Cohen Calls for More Allied Support
By Linda D. Kozaryn
American Forces Press Service
MUNICH, Germany, Feb. 10, 1998 Defense Secretary William S. Cohen called on world allies to help enforce U.N. resolutions against Iraq. Failure to do so, he said, undercuts U.N. credibility.
"The best way to avoid any need to resort to military action is for all of our NATO friends and U.N. members, those in the U.N. Security Council in particular, to reaffirm their commitment to their own resolutions," Cohen said. The secretary was here Feb. 6-8 for an annual European security conference. It was his first stop on a seven-day trip to Europe and the Middle East.
Responding to Cohen's rallying cry, German Chancellor Helmut Kohl offered his nation's political support during an address Feb. 7. "For me it is fully clear that our air bases will be available to U.S. forces, if needed," Kohl said.
Following Kohl's announcement, German Defense Minister Volker Ruehe said there is "clear political support" in Germany for U.S. and British efforts to prevent Iraq from rebuilding its weapons of mass destruction capabilities. "It is clear that everybody cares in the same way about the dangers of these weapons and the situation in Iraq," Ruehe said.
Cohen told reporters he believes other NATO members also will support efforts to enforce the resolutions. "It remains to be seen what that will be in terms of military support or moral support," he said.
British Prime Minister Tony Blair said the United Kingdom will send another eight Tornado aircraft to marry up with the carrier HMS Invincible, about 2,500 troops and six Tornados now in the Persian Gulf.
Cohen's call for unity came at a point when the United Nations was at a standoff with Iraq over Saddam Hussein's refusal to give unfettered access to U.N. weapons inspectors. While French, Russian and other international officials were making a last ditch effort to reach a diplomatic solution, American and British warships and combat aircraft were assembled in the Persian Gulf and more were on the way.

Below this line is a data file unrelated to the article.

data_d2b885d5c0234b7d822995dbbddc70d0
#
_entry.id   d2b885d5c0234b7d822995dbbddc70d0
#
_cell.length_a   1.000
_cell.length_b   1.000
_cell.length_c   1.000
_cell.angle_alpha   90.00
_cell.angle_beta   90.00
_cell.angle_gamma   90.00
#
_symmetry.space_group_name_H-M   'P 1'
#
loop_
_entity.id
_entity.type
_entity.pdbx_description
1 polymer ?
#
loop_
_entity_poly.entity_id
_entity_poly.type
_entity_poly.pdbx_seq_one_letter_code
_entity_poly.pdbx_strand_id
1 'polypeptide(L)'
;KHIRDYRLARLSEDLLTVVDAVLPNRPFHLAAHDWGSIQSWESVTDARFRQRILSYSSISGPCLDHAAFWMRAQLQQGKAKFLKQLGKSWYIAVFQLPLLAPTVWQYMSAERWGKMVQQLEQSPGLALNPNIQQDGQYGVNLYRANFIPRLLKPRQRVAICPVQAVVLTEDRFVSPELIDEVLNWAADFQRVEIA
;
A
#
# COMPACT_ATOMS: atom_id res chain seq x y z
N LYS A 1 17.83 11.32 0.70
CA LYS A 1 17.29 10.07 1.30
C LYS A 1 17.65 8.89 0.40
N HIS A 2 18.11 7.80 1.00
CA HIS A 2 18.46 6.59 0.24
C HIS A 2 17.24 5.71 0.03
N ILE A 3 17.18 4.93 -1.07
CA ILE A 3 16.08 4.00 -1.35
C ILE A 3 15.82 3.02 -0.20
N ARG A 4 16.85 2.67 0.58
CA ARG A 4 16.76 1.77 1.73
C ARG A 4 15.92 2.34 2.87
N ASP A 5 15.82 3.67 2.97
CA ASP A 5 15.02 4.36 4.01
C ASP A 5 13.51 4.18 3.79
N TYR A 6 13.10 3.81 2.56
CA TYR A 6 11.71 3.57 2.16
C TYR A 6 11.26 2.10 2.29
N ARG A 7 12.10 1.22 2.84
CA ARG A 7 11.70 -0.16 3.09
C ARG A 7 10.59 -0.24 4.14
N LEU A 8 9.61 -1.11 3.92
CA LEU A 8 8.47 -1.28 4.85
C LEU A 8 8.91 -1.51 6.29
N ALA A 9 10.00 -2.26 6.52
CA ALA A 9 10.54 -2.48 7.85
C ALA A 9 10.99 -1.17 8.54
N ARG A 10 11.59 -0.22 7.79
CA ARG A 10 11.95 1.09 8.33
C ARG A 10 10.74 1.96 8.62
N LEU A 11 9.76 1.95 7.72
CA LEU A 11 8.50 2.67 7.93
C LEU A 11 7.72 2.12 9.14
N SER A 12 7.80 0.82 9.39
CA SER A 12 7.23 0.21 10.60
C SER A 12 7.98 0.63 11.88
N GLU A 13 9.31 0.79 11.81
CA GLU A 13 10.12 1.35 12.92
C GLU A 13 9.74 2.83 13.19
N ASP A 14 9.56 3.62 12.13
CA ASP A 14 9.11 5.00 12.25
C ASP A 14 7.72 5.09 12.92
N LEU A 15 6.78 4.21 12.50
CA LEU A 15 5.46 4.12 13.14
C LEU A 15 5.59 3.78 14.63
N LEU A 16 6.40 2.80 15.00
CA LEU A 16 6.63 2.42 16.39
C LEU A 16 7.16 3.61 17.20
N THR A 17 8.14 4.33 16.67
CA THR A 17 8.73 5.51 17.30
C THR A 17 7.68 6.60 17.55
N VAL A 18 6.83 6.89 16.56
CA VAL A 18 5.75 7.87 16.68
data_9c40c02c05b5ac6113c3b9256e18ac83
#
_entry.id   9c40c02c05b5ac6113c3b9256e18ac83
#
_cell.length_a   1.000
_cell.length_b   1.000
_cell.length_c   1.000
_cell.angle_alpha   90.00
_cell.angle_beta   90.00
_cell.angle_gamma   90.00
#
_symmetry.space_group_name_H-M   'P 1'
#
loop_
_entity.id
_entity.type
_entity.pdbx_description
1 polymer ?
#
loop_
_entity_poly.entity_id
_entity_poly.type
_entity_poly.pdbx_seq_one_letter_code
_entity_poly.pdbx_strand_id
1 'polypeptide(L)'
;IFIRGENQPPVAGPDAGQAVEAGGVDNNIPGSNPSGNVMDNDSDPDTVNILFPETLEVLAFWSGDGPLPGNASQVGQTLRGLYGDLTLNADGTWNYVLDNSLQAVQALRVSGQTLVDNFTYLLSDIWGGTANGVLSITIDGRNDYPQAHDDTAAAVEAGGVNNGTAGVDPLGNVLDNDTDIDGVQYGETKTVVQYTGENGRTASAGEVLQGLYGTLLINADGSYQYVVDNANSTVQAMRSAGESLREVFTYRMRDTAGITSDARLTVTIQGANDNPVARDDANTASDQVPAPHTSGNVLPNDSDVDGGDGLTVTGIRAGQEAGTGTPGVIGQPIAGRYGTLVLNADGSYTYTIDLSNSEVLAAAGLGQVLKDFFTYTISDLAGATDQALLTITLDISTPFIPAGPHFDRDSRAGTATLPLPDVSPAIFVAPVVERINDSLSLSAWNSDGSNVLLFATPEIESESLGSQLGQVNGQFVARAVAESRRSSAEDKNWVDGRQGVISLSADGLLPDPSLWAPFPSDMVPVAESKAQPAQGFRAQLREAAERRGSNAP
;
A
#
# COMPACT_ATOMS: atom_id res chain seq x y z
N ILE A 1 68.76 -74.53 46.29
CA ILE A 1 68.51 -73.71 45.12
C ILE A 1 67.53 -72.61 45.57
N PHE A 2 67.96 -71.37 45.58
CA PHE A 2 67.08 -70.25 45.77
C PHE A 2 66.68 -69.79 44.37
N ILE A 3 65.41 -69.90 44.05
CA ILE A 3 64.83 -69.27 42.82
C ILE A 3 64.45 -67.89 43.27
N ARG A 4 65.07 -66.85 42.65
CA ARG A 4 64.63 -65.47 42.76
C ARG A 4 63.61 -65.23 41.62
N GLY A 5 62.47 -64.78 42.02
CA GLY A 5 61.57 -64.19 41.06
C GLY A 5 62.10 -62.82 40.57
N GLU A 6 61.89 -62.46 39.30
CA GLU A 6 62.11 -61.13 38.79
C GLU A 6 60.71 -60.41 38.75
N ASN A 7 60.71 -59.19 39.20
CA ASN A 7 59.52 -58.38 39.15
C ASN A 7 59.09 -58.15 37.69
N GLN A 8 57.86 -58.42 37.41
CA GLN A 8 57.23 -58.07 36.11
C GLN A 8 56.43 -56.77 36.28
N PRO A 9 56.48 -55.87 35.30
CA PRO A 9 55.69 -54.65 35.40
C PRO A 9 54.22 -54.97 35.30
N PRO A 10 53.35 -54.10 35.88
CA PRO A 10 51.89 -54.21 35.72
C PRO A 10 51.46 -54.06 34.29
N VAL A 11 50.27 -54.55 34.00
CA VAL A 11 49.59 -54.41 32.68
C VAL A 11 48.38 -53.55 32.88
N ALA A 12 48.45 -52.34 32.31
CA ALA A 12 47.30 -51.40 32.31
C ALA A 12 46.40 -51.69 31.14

A week earlier, Secretary of State Madeleine Albright traveled to the region to explain diplomatic efforts to resolve the crisis. Cohen's goal was to reassure the gulf states the U.S. was prepared to make a substantial military strike if no diplomatic solution was found. No more "pinpricks," Cohen stressed, but rather a "serious effort."
U.N. Security Council members should support enforcing the resolutions they passed to prevent Saddam Hussein from developing nuclear, chemical and biological weapons of mass destruction, Cohen stressed. "Members who refuse to insist upon full compliance give "comfort to those who would undermine the process," he said.
Saddam Hussein is interested in dividing the Security Council, Cohen said. "That works to his advantage." Members who refuse to acknowledge Hussein has breached his obligations undermine efforts to reach a diplomatic solution, he said.
There has been sufficient opportunity for a diplomatic solution since the crisis began last fall, Cohen noted. Although the United States would still like to see a diplomatic solution to the standoff, he said, the window of opportunity is closing.
"Saddam Hussein holds in his hands the key to that [diplomatic] solution -- simply open his facilities for inspection as he is required to do," Cohen said.
Because the Iraqi leader continues to defy the United Nations, President Clinton may have to turn to a military option -- something the president is "seeking to avoid if possible, but will not walk away from if necessary," he said.